These days it's tilling and trenching and chipping and shovelling and spreading and wow. I forgot those muscles were there.
These days it's heeding last year's notes-to-self and STARTING TOMATOES IN EARLY MARCH. Did it. Boom.
These days it's mud-over-our-boots. Yikes. Ick.
These days it's seeds. Seeds and seeds and seeds and...
These days it's stripping down to a t-shirt every time the sun even considers making an appearance.
These days it's victory laps through the greenhouse when round two of Kim (plus cayenne) vs. the mice ends in germinated peas and decidedly unimpressed mice.
These days it's planning and mapping and reworking and how-the-heck-are-we-going-to-fit-everything-in-and-Phil! Fire up the excavator!
These days it's the smell right after a good rain. It's the smell during a good rain. It's the smell right before a good rain. It's, uh, a little wet around here.
These days it's experiments everywhere. It's attempts at mushroom farms in the boiler room. It's bookmarks in every single page of The Art of Fermentation. It's making our own fertilizer.
These days it's hiring interns. It's crossing off the days until they arrive. It's pinching myself on the daily because they. are. so. cool. and surely I'm dreaming?
These days it's books. All the books. Books on compost. Books on animal husbandry. Books on forest farming. Because summer's coming and this is the sort-of-grown-up, sort-of-farmer version of cramming for finals.
These days it's seized opportunities and unconventional lunches. It's rapini because the kale bolted. And because rapini sounds fancier than raab. It's Hollandaise because Capon sold us on sauces forever. And because Christoph said so (you were right. It is the best.) It's beans because International Year of Pulses, guys (for real. And actually, unlike most International-something-of-somethings, not totally silly. Take a gander.) It's poached eggs because practice makes perfect, and we have a lot of practice to do before May when we fill that chicken coop of ours...
Kale Rapini with Poached Eggs and Hollandaise
Kale is a champ. It will plug away through the dead of Winter, it will withstand two whole inches of hoarfrost, and it will stand up to the most torrential of rainstorms. And then, as if that wasn't enough, in the Spring it musters every bit of energy that it has, sending flower shoots skyward. Catch it in time, before the buds break, and you have unbelievably tender and sweet rapini, reminiscent of broccoli raab. But better.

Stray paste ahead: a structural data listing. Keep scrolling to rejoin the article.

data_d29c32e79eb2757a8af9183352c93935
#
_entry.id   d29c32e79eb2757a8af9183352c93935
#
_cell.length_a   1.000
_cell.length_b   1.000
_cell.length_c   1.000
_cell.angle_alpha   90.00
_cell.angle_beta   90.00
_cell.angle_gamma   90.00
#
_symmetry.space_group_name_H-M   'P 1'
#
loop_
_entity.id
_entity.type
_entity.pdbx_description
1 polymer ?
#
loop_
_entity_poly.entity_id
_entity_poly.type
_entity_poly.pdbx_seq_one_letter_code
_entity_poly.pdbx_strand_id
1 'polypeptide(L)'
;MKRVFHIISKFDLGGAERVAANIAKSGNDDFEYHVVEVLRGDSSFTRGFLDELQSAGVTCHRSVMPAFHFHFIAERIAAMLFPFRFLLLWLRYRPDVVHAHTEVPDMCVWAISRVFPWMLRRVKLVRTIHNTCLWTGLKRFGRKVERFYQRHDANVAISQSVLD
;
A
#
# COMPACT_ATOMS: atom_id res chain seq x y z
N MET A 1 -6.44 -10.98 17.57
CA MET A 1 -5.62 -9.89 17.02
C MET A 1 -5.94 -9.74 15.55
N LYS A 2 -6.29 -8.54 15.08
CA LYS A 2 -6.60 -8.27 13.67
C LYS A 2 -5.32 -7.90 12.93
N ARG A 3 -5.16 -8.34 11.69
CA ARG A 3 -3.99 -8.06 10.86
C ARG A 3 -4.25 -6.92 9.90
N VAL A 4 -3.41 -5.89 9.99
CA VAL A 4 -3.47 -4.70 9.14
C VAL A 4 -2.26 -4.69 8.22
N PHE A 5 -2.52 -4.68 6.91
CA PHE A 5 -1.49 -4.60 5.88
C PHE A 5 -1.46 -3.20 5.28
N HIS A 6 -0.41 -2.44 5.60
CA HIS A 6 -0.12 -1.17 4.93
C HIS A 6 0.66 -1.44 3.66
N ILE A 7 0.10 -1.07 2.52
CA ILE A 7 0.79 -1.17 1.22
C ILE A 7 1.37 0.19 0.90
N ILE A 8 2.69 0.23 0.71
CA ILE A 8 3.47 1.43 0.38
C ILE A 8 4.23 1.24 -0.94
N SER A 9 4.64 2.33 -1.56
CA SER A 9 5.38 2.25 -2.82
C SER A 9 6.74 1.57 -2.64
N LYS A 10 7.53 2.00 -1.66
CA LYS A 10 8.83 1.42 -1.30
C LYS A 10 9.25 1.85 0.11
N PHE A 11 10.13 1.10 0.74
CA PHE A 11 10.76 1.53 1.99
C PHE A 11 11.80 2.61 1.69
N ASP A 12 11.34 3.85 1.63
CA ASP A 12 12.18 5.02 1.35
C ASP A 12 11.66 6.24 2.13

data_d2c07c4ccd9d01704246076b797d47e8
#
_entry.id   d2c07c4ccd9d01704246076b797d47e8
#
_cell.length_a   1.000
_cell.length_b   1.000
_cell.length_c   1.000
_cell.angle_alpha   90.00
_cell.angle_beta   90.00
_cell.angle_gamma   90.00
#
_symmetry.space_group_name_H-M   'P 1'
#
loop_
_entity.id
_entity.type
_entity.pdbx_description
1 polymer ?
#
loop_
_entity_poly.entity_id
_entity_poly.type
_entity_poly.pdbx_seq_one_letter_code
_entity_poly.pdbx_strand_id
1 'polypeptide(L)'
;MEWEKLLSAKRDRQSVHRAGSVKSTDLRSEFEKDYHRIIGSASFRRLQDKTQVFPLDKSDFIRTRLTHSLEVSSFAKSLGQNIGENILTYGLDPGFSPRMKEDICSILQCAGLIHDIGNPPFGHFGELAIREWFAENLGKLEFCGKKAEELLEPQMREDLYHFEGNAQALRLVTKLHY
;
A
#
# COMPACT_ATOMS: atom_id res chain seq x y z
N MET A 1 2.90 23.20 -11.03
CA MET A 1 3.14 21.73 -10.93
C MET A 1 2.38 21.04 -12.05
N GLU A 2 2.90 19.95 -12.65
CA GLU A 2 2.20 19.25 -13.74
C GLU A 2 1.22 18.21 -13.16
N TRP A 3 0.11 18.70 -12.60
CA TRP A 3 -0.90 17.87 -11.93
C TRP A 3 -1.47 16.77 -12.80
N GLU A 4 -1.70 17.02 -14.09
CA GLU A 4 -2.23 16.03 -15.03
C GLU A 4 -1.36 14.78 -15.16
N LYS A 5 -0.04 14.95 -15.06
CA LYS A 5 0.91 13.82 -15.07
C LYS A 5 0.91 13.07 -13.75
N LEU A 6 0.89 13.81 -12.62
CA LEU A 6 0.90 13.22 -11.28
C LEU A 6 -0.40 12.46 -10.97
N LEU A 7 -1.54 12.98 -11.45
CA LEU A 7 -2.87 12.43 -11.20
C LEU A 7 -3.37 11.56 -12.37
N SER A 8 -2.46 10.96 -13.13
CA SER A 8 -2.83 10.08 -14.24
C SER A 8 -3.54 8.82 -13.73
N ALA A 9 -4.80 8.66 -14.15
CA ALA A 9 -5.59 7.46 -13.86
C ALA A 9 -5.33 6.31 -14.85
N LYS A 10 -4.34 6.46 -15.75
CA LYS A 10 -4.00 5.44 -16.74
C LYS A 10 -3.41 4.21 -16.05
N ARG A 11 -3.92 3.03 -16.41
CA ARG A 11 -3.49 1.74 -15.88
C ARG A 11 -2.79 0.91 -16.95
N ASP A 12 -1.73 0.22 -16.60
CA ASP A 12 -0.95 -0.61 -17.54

The Hollandaise recipe comes to us from The Supper of the Lamb, one of the most unconventional cookbooks we've ever had the pleasure of reading. It's a must-read for anyone who appreciates food and theology and words and laughing. And Capon's Hollandaise is liquid gold and belongs on everything.
Large handful of kale rapini (or broccoli raab, or anything green for that matter.)
1 cup cooked brown chickpeas (or regular chickpeas, or any beans. Or no beans, if you're Alpha.)
Splash of olive oil, or small pat of butter
Splash of vinegar
2 egg yolks
2 Tbsp. cream
2 - 3 tsp. lemon juice
Salt, pepper, and cayenne to taste
4 Tbsp. butter
Begin by bringing a small pot of water to a boil. This will be to poach your eggs.
While your water is heating, heat the olive oil or pat of butter in a medium pan over high heat. Saute the rapini for several minutes until vibrant green and tender. Divide between two plates.
If desired, toss the chickpeas in the pan after the rapini is done to crisp them up a bit. Totally optional. Either way, toss these over the rapini.
Once the pot of water had come to a boil, add the splash of vinegar and reduce to a simmer. Crack an egg into a small dish, stir the water to create a bit of a whirlpool, and gently slip your egg in. It won't take long, just a couple of minutes. Once done, remove with a slotted spoon and place on rapini. Repeat with second egg.
Now. The Hollandaise. We're leaving this one to Capon. Enjoy.
In a deep pan, put two egg yolks, two tablespoons cream or top milk, and salt, cayenne, and lemon juice to taste. Whisk well. Then, pan in one hand and whisk in the other, heat over a medium flame, whisking without letup or hindrance. Scour every corner of the pan rapidly, and never take your hand off the handle. Hollandaise made this way happens like lightning. As soon as it begins to reach the consistency of thick custard, back away from the stove, stirring constantly, and walk to the spot where you have set aside a generous four tablespoons of butter. Throw that in and continue whisking. By the time the butter dissolves, you will have perfect and foolproof Hollandaise.
Robert Farrar Capon, The Supper of the Lamb
Dollop this over the poached egg and top with chopped parsley.